Raids on schools 'appal' Martin


IRISH REACTION:MINISTER FOR Foreign Affairs Micheál Martin has strongly condemned Israel's attack on two UN-run schools in Gaza yesterday which resulted in dozens killed, saying the continuation of its military assault on the territory cannot be justified and must be brought to an immediate end.

Mr Martin has also rejected complaints by Israeli ambassador to Ireland Zion Evrony that the Government's stance on the crisis in Gaza is too critical of Israel.

The Minister said he was "appalled" by yesterday's "indiscriminate attacks by Israeli air forces which have resulted in so many civilian fatalities, including of children, who were simply sheltering from the conflict taking place around them".

"The death and suffering, as well as the humanitarian deprivation, now being inflicted on the people of Gaza as a result of the continuation of the Israeli Operation Cast Lead cannot be justified in any way and must now be brought to an immediate end."

Mr Martin called for the international community to intensify its efforts to bring an end to the "carnage" taking place.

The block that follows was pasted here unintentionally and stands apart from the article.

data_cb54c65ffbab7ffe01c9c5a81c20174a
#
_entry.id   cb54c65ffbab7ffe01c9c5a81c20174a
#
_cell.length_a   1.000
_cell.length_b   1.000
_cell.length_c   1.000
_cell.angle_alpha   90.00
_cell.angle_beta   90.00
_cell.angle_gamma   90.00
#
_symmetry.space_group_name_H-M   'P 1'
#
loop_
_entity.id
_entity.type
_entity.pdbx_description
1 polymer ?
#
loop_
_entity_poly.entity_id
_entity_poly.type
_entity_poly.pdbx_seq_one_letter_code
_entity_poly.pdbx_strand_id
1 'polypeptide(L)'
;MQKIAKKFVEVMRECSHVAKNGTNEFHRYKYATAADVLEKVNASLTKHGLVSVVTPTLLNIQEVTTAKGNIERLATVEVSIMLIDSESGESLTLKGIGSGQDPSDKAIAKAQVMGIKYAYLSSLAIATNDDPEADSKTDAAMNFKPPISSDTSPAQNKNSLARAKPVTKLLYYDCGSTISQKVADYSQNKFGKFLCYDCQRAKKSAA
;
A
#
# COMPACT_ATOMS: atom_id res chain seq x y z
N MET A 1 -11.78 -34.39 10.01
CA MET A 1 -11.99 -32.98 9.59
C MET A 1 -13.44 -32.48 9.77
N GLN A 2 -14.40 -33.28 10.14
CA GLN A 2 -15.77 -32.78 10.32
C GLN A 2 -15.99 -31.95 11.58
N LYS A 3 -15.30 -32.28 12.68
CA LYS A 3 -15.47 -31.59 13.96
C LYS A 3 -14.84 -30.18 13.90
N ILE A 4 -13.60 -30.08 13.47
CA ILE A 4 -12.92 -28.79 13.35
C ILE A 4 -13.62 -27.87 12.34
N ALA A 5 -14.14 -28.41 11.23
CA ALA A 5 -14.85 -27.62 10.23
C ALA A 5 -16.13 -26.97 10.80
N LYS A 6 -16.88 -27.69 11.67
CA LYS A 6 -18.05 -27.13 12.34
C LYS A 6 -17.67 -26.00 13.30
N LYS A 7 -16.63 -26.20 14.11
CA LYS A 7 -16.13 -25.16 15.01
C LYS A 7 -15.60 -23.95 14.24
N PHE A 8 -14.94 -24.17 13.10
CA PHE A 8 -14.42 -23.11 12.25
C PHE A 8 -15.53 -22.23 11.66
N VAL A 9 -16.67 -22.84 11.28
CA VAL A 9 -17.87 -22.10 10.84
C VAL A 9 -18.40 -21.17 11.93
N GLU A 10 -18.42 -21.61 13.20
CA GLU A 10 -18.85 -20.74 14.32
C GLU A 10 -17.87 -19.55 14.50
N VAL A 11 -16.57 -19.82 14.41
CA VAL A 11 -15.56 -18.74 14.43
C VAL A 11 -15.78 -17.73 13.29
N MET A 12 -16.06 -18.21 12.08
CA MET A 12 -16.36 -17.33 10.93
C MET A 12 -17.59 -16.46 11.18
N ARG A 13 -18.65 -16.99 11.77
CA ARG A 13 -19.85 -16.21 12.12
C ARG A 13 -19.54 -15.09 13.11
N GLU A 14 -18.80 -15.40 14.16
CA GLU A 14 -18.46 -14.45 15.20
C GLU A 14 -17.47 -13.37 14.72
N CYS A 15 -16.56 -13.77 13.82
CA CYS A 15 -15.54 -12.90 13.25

"I again would like to make the strongest appeal for an immediate cessation of all violence in and from Gaza and for the putting in place of an effective and sustainable ceasefire and the facilitation of urgent humanitarian access," he said, adding that Ireland would continue to work closely with EU and international partners to push for a swift resolution to the crisis.

The Minister said he had spoken yesterday to John Ging, the Irish national who directs the UN Relief and Works Agency operations in Gaza.

Mr Ging had described "the incredibly difficult environment in which humanitarian organisations are now forced to act" and explained "their very real fears that a major humanitarian catastrophe will unfold in Gaza if the current violence does not end soon".

Also yesterday, the Minister met Mr Evrony, who raised concerns about the strong condemnation of Israel by both Mr Martin and Taoiseach Brian Cowen since the assault on Gaza began.

"Our position from the outset has been that we believe that the attack has been disproportionate and has caused an unacceptable level of civilian deaths and casualties," Mr Martin said.

"I gave [Mr Evrony] the background to our position and told him that it isn't an anti-Israel position . . . if there was a similar conflict elsewhere we would be making similar points."

The Minister expressed concern about the wider regional repercussions of Israel's offensive. "In our view . . . the attack . . . is undermining moderate Arab opinion and radicalising opinion generally in the Arab world and that is ultimately counterproductive to the security of Israel."

He was "deeply disappointed" with the failure of the UN Security Council to reach agreement on its response to the crisis.